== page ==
Congressman who blocked gun violence research funding dead at 77

“Gun Owners of America opposes any CDC involvement in the firearms issue,” said  Larry Pratt of Gun Owners of America. "The notion that firearms are a contagious disease is risible.”


Congressman who blocked gun violence research funding dead at 77

The lawmaker responsible for essentially stripping the Centers for Disease Control and Prevention of funding for research into gun violence died Thursday, but not before recanting his stance.

U.S. House Rep. Jay Dickey was an Arkansas Republican best known in gun politics for a 1996 amendment which took his name and effectively blocked federal funding to the CDC for what was viewed by conservatives and the gun lobby then and now as a means of collecting political ammunition against the gun industry.

Until recently, the CDC’s National Center for Injury Control and Prevention hadn’t done much research linking gun violence to public health, which is what Dickey set his sights on preventing....

The Dickey amendments, as they’ve come to be known, stripped the CDC of the $2.6 million it had been using on its gun violence research.

Following the December 2012 Sandy Hook shooting, President Barack Obama issued an executive order lifting the CDC’s defacto research ban, giving the agency $10 million for its gun violence prevention efforts.

“Year after year, those who oppose even modest gun-safety measures have threatened to defund scientific or medical research into the causes of gun violence, I will direct the Centers for Disease Control to go ahead and study the best ways to reduce it,” Obama said at the time.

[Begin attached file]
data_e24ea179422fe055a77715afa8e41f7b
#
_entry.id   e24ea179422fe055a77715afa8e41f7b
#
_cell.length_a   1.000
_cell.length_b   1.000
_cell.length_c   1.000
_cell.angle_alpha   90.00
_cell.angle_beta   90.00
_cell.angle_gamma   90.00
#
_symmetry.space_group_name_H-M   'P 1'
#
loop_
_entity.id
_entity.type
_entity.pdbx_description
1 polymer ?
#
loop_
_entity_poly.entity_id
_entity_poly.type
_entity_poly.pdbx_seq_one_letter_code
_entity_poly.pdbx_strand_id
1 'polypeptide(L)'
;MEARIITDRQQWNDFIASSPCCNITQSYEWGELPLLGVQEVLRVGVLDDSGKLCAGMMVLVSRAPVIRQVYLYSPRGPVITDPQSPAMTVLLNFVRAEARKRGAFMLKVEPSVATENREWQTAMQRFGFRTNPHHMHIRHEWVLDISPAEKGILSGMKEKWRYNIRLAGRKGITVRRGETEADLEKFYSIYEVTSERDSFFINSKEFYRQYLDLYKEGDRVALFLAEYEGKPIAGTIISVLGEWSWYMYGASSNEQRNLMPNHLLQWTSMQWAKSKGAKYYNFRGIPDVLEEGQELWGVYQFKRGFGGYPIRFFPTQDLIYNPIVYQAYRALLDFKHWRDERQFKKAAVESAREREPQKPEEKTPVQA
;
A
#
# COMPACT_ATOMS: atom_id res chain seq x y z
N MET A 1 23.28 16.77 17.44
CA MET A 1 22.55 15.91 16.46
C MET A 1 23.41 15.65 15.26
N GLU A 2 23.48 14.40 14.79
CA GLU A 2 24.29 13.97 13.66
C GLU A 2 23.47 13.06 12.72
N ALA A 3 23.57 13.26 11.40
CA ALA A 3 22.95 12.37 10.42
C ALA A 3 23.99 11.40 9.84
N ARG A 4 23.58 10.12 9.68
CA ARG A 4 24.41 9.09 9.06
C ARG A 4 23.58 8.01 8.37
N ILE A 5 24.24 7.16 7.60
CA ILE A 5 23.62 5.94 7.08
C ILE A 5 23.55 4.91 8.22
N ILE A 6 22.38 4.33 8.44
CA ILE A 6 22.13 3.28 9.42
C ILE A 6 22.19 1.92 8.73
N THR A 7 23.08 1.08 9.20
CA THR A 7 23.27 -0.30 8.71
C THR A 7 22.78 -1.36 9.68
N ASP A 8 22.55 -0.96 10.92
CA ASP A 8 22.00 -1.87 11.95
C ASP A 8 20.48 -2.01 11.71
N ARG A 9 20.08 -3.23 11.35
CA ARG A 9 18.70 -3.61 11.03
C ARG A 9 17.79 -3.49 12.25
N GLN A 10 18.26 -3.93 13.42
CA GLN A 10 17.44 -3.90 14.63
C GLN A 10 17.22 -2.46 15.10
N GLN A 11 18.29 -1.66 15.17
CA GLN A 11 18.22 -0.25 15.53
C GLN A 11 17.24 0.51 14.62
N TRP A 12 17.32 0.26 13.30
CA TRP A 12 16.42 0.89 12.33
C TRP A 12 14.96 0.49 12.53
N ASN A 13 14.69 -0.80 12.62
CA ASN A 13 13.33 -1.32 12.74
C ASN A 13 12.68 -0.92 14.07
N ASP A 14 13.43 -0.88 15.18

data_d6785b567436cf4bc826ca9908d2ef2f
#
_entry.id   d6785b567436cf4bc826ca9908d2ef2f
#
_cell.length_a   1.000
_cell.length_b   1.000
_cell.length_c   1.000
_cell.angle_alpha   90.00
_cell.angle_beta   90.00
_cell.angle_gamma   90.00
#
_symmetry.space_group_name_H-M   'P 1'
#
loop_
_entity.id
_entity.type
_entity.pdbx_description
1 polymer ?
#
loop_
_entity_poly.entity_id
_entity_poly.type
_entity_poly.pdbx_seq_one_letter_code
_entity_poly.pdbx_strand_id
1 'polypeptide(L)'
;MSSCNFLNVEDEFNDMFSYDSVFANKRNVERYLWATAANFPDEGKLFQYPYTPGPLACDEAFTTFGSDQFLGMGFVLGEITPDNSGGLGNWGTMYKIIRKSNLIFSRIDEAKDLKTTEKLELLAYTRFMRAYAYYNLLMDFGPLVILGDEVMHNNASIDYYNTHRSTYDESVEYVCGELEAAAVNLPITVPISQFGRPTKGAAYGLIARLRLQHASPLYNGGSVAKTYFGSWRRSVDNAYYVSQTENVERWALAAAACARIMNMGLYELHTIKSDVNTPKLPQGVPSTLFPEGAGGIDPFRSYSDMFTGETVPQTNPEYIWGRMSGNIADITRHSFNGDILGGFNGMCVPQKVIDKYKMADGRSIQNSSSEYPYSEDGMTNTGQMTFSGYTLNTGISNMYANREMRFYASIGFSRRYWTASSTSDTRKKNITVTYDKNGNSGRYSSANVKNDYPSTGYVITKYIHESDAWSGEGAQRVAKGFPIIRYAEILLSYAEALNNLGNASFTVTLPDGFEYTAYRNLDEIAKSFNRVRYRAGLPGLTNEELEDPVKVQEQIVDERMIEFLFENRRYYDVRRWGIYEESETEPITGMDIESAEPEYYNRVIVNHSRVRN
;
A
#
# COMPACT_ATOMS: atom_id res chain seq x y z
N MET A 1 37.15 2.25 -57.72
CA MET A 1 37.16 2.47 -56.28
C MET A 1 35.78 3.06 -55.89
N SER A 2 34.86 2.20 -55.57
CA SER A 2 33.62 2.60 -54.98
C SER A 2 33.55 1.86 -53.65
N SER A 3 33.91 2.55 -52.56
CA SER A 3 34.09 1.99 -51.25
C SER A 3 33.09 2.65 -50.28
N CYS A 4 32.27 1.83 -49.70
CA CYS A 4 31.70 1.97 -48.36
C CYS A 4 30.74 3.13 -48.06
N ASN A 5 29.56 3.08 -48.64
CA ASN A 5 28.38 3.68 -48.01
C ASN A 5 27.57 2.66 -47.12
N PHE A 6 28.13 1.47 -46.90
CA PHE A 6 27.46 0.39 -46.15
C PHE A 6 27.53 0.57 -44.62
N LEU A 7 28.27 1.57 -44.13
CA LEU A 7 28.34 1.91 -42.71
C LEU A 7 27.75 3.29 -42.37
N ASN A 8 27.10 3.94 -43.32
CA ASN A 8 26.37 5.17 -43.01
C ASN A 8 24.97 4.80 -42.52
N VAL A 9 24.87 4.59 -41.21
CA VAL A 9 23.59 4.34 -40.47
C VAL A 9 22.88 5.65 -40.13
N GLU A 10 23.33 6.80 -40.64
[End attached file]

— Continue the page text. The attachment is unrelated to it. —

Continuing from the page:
The research that came out of that actually bolstered the gun rights arguments, much to the distress of Gun control proponents.

And given this, gun rights groups still reject using a government agency like the CDC to research gun violence.     

“Gun Owners of America opposes any CDC involvement in the firearms issue,” Larry Pratt of Gun Owners of America told Guns.com Tuesday in an email. “It is not a medical issue, and all the CDC brings to the table are fanciful political assumptions that are very arguable, to say the least. The notion that firearms are a contagious disease is risible.”

No one wants senseless violence in America, Pratt said, but it shouldn’t be the CDC’s responsibility.

“The CDC should stick to bug-born diseases and get out of an area that has been adequately served by the Bureau of Justice Statistics,” Pratt said. “Otherwise they resemble the Department of Redundancy Department.”

Read more at Guns.com

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